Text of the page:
The martyrdom of Guru Tegh Bahadur, the ninth Guru, in 1675 is a major event in the Sikh history. It led to the creation of Khalsa in 1699 by his son Guru Gobind Singh; the creation of Khalsa is considered as a watershed in the history of the Sikhs. Guru Tegh Bahadur was born in 1621 to the sixth Guru Hargovind (1606-45), who was the first to arm the Panth to defend it from the oppressive Mughal rule and to help the weak and the needy. He was followed by Guru Har Rai (1645-61) who incurred displeasure of Aurangzeb for having blessed Dara Shukoh, then passing through Punjab after losing the War of Succession.
Guru Tegh Bahadur accepted the mantle of Guruship in 1664 after the death of the eighth Guru Har Kishan at Delhi. Sooner or later he was bound to invite hostility of Aurangzeb who had summoned the two previous Gurus as if he had the right to arbitrate in the succession for the Guruship. He travelled extensively, spreading his message of hope and courage to the scattered sangats and encouraging all to bear their tribulations. The surviving hukam-namas show the high regard in which he was held by his followers. In 1668 or so, he accompanied Maharaja Ram Singh of Amber (Mirza Raja Jai Singh’s son) to Assam where he participated in the Mughal campaign. After returning from there he took his residence at Makhowal (Anandpur) where in about 1675, he received a deputation of the Brahmins of Kashmir who narrated to him harrowing tales of their oppression and forcible conversion in Kashmir. Gradually Guru Tegh Bahadur was drawn into the whirlwind which Aurangzeb had raised by his policy of Temple destruction, conversions and discrimination against the non-Muslims. Along with the Temples, Gurudwaras were also razed. Guru Tegh Bahadur, who had all along called upon others to fight against oppression and injustice, and for freedom of conscience, now came out openly against Aurangzeb’s policies and encouraged the resistance of the Hindus of Kashmir against forcible conversion to Islam thereby carrying out Guru Nanak’s injunction that “righteous people must defy and resist tyranny.”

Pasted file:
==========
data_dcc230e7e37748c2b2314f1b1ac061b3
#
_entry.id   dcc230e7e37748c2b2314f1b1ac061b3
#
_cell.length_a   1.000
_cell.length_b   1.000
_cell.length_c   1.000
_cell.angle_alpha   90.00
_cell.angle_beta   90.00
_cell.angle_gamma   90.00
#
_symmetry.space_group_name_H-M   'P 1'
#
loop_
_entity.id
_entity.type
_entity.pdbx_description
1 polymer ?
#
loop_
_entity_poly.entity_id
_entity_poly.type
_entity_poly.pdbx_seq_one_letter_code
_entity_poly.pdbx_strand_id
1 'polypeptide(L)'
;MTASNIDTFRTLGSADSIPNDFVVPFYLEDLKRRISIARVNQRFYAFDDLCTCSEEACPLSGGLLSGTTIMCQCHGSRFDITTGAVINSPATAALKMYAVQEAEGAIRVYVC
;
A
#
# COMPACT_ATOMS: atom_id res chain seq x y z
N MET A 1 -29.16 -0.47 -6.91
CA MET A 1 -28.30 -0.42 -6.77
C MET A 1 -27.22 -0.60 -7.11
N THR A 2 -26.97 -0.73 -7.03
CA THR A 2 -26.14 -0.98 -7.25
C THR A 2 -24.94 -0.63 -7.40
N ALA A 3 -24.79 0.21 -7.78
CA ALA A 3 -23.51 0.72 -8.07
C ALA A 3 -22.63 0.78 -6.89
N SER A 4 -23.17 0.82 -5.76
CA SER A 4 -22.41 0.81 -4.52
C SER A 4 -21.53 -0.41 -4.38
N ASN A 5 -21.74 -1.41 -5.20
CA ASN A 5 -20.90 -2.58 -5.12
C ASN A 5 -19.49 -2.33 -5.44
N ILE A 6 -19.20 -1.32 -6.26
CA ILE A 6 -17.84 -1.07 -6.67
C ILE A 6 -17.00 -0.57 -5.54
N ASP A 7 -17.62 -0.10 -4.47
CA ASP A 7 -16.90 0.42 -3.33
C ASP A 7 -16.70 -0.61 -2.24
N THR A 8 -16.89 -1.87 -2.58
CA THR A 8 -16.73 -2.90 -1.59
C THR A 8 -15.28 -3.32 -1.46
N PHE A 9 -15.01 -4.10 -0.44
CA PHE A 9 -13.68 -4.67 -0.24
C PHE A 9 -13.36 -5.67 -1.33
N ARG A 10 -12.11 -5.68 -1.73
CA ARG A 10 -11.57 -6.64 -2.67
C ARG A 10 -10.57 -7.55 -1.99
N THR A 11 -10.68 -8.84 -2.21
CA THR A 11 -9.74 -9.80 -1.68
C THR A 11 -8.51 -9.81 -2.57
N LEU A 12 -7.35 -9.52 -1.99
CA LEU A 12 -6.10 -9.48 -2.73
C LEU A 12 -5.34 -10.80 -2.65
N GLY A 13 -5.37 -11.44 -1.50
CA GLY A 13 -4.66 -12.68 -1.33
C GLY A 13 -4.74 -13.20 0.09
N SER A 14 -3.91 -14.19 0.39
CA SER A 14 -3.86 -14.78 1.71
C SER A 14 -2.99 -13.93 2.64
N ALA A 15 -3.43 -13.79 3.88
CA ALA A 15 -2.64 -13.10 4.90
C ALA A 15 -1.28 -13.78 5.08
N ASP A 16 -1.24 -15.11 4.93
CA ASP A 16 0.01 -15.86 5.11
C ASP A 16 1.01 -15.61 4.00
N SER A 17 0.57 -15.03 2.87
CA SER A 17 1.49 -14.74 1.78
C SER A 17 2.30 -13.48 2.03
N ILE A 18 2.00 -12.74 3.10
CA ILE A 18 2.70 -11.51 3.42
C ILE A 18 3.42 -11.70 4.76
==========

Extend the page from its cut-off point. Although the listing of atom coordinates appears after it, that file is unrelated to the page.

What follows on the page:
Guru Tegh Bahadur was taken to Delhi and cast into prison. After he and his three companions refused to embrace Islam, they were brought to the Chandni Chowk near the Red Fort where his companions were tortured to death in his presence to intimidate him, but on his firm refusal to abjure his faith at any cost, he was beheaded “in a large public spectacle” on 11 November 1675. Guru Tegh Bahadur preferred to give his head but not his honour. The Guru’s martyrdom deeply influenced his son Gobind Singh’s mind and it is believed to be one of the main reasons for his founding the Khalsa in 1699 which made every Sikh a potential warrior against oppression and religious persecution and led to a most dramatic change in the Sikh Panth.